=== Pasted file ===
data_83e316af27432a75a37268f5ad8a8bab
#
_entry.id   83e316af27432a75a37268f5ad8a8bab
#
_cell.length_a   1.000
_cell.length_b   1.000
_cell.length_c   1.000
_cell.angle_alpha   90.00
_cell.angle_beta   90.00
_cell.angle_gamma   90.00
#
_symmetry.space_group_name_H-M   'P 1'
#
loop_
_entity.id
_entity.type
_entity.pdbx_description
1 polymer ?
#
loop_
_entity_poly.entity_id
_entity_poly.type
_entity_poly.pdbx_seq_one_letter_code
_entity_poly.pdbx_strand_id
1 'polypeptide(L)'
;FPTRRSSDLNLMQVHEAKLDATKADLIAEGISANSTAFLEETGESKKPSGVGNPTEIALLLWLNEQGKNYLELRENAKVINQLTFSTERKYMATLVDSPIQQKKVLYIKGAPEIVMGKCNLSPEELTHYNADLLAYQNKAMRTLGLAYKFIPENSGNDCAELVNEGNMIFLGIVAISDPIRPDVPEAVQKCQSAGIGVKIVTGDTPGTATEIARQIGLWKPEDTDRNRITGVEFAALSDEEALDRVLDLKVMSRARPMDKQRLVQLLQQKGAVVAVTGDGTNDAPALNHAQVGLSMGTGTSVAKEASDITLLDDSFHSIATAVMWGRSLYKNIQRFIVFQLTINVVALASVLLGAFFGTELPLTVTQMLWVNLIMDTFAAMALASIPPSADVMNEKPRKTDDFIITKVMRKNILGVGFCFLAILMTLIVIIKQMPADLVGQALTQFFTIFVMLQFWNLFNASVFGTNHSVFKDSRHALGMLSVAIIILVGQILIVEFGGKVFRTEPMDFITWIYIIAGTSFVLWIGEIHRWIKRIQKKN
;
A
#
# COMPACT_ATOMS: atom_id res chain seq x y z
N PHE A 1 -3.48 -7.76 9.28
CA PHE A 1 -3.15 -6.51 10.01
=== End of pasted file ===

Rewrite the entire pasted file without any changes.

data_83e316af27432a75a37268f5ad8a8bab
#
_entry.id   83e316af27432a75a37268f5ad8a8bab
#
_cell.length_a   1.000
_cell.length_b   1.000
_cell.length_c   1.000
_cell.angle_alpha   90.00
_cell.angle_beta   90.00
_cell.angle_gamma   90.00
#
_symmetry.space_group_name_H-M   'P 1'
#
loop_
_entity.id
_entity.type
_entity.pdbx_description
1 polymer ?
#
loop_
_entity_poly.entity_id
_entity_poly.type
_entity_poly.pdbx_seq_one_letter_code
_entity_poly.pdbx_strand_id
1 'polypeptide(L)'
;FPTRRSSDLNLMQVHEAKLDATKADLIAEGISANSTAFLEETGESKKPSGVGNPTEIALLLWLNEQGKNYLELRENAKVINQLTFSTERKYMATLVDSPIQQKKVLYIKGAPEIVMGKCNLSPEELTHYNADLLAYQNKAMRTLGLAYKFIPENSGNDCAELVNEGNMIFLGIVAISDPIRPDVPEAVQKCQSAGIGVKIVTGDTPGTATEIARQIGLWKPEDTDRNRITGVEFAALSDEEALDRVLDLKVMSRARPMDKQRLVQLLQQKGAVVAVTGDGTNDAPALNHAQVGLSMGTGTSVAKEASDITLLDDSFHSIATAVMWGRSLYKNIQRFIVFQLTINVVALASVLLGAFFGTELPLTVTQMLWVNLIMDTFAAMALASIPPSADVMNEKPRKTDDFIITKVMRKNILGVGFCFLAILMTLIVIIKQMPADLVGQALTQFFTIFVMLQFWNLFNASVFGTNHSVFKDSRHALGMLSVAIIILVGQILIVEFGGKVFRTEPMDFITWIYIIAGTSFVLWIGEIHRWIKRIQKKN
;
A
#
# COMPACT_ATOMS: atom_id res chain seq x y z
N PHE A 1 -3.48 -7.76 9.28
CA PHE A 1 -3.15 -6.51 10.01